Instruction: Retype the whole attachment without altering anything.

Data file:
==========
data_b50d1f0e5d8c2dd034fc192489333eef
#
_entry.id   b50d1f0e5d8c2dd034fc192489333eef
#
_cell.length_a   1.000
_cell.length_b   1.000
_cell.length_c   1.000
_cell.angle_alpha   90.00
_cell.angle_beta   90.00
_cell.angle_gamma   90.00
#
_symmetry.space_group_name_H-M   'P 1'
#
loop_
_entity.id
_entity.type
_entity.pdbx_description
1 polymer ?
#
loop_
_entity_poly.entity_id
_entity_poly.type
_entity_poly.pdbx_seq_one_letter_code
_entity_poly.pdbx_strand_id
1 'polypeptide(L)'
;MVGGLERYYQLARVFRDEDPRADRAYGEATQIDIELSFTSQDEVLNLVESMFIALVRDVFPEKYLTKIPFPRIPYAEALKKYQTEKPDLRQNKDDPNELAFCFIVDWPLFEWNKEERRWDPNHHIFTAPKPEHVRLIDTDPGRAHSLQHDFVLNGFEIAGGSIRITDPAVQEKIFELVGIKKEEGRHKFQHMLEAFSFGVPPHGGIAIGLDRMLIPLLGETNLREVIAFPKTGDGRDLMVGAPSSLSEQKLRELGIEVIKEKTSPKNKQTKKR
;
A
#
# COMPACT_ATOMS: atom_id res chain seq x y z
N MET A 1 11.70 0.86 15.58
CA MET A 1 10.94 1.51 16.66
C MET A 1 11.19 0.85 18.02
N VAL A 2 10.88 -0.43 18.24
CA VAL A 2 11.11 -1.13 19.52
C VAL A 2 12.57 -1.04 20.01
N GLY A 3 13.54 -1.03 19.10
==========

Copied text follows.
data_b50d1f0e5d8c2dd034fc192489333eef
#
_entry.id   b50d1f0e5d8c2dd034fc192489333eef
#
_cell.length_a   1.000
_cell.length_b   1.000
_cell.length_c   1.000
_cell.angle_alpha   90.00
_cell.angle_beta   90.00
_cell.angle_gamma   90.00
#
_symmetry.space_group_name_H-M   'P 1'
#
loop_
_entity.id
_entity.type
_entity.pdbx_description
1 polymer ?
#
loop_
_entity_poly.entity_id
_entity_poly.type
_entity_poly.pdbx_seq_one_letter_code
_entity_poly.pdbx_strand_id
1 'polypeptide(L)'
;MVGGLERYYQLARVFRDEDPRADRAYGEATQIDIELSFTSQDEVLNLVESMFIALVRDVFPEKYLTKIPFPRIPYAEALKKYQTEKPDLRQNKDDPNELAFCFIVDWPLFEWNKEERRWDPNHHIFTAPKPEHVRLIDTDPGRAHSLQHDFVLNGFEIAGGSIRITDPAVQEKIFELVGIKKEEGRHKFQHMLEAFSFGVPPHGGIAIGLDRMLIPLLGETNLREVIAFPKTGDGRDLMVGAPSSLSEQKLRELGIEVIKEKTSPKNKQTKKR
;
A
#
# COMPACT_ATOMS: atom_id res chain seq x y z
N MET A 1 11.70 0.86 15.58
CA MET A 1 10.94 1.51 16.66
C MET A 1 11.19 0.85 18.02
N VAL A 2 10.88 -0.43 18.24
CA VAL A 2 11.11 -1.13 19.52
C VAL A 2 12.57 -1.04 20.01
N GLY A 3 13.54 -1.03 19.10